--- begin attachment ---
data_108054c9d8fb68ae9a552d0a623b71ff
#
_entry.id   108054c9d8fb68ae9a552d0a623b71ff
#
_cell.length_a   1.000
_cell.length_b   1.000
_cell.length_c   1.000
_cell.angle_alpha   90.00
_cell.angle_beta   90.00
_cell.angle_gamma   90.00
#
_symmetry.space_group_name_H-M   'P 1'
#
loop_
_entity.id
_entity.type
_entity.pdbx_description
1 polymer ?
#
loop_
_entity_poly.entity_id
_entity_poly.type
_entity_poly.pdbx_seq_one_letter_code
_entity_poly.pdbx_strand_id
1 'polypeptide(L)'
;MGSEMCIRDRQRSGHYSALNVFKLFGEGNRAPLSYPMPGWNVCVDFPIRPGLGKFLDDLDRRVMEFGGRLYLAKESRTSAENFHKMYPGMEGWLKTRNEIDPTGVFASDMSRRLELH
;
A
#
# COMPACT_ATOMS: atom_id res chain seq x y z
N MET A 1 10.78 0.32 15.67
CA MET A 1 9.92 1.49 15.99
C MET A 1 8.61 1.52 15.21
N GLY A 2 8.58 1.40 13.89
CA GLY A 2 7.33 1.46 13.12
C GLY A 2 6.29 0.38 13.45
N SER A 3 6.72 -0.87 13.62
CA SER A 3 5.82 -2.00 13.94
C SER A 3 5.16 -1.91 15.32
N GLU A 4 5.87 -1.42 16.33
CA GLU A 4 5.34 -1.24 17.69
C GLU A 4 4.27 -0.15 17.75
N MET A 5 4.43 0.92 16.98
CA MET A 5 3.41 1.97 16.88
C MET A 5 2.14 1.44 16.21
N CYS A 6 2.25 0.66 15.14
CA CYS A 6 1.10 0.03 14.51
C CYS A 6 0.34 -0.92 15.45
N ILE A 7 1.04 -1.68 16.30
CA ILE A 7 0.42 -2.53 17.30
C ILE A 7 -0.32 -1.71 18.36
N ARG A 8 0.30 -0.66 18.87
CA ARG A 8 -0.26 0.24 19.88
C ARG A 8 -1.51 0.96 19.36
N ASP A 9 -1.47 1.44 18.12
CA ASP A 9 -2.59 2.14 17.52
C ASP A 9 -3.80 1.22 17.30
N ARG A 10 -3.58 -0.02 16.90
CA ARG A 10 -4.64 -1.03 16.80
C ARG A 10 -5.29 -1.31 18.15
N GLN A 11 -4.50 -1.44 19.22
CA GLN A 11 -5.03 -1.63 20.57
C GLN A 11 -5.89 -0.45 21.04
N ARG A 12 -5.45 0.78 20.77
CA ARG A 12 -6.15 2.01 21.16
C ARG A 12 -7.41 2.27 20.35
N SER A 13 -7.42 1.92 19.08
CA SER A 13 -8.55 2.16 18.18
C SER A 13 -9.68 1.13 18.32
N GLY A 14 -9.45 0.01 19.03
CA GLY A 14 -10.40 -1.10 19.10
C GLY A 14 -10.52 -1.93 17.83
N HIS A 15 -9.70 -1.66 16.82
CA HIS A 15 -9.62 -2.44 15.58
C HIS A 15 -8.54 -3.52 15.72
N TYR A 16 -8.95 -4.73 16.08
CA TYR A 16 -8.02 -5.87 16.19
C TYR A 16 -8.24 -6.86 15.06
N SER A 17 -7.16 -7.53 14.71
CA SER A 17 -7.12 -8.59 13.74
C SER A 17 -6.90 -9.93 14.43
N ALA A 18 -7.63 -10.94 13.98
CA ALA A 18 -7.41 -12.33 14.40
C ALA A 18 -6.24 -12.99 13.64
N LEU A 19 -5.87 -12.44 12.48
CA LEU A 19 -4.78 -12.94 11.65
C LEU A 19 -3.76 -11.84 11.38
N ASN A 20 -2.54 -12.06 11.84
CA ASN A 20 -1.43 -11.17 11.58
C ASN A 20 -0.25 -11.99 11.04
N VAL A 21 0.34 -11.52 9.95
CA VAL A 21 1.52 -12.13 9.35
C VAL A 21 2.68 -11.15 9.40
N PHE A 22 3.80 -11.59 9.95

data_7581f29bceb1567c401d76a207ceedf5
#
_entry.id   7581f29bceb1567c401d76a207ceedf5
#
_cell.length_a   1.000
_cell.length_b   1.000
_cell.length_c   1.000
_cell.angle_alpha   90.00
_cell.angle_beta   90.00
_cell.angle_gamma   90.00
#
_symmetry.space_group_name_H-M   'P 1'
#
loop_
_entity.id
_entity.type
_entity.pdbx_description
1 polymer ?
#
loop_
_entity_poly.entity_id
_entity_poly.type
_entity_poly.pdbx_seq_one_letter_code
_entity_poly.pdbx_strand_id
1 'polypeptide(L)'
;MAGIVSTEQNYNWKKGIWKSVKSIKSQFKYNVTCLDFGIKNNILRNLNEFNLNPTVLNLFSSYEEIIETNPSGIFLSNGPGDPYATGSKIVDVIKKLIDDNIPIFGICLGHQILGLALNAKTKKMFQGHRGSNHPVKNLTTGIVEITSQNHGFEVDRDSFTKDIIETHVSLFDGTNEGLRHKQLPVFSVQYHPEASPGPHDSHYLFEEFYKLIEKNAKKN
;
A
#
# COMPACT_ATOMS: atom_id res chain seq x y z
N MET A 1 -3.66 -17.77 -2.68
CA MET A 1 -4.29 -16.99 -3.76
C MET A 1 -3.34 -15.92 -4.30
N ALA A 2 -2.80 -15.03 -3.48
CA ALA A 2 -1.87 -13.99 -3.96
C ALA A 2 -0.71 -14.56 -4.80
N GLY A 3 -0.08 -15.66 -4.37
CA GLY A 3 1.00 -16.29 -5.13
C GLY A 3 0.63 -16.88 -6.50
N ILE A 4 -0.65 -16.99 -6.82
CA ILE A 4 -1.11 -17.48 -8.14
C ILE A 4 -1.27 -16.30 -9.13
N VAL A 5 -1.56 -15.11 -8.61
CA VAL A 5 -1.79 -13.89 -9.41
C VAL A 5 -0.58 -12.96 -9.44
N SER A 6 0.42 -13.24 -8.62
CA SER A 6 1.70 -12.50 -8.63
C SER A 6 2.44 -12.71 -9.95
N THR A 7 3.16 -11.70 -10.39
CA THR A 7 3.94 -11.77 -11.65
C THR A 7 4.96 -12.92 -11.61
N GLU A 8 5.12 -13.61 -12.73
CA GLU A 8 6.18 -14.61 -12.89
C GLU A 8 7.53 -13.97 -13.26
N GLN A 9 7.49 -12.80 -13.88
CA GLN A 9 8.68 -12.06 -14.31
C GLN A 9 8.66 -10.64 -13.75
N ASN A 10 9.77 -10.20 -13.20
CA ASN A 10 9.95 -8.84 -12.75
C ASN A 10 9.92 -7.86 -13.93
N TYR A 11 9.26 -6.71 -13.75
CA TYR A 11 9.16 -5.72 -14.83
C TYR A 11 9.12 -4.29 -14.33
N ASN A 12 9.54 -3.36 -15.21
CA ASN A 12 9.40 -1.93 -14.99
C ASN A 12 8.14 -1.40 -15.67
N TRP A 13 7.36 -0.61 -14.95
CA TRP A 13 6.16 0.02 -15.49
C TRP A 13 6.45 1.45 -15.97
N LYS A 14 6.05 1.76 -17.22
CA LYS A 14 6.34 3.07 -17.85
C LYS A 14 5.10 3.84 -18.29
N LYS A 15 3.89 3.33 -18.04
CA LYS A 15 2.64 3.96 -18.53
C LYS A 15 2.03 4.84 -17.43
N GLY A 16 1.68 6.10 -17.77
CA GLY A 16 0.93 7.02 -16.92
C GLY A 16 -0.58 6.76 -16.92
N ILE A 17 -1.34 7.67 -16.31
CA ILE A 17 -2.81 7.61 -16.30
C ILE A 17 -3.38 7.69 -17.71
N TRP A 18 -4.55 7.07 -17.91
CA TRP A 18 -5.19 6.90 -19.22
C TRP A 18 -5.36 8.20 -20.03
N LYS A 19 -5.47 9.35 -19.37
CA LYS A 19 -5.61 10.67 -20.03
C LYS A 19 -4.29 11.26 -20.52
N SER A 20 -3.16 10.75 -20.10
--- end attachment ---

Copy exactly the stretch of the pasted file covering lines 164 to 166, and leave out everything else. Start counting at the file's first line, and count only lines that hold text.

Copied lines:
N LYS A 14 6.05 1.76 -17.22
CA LYS A 14 6.34 3.07 -17.85
C LYS A 14 5.10 3.84 -18.29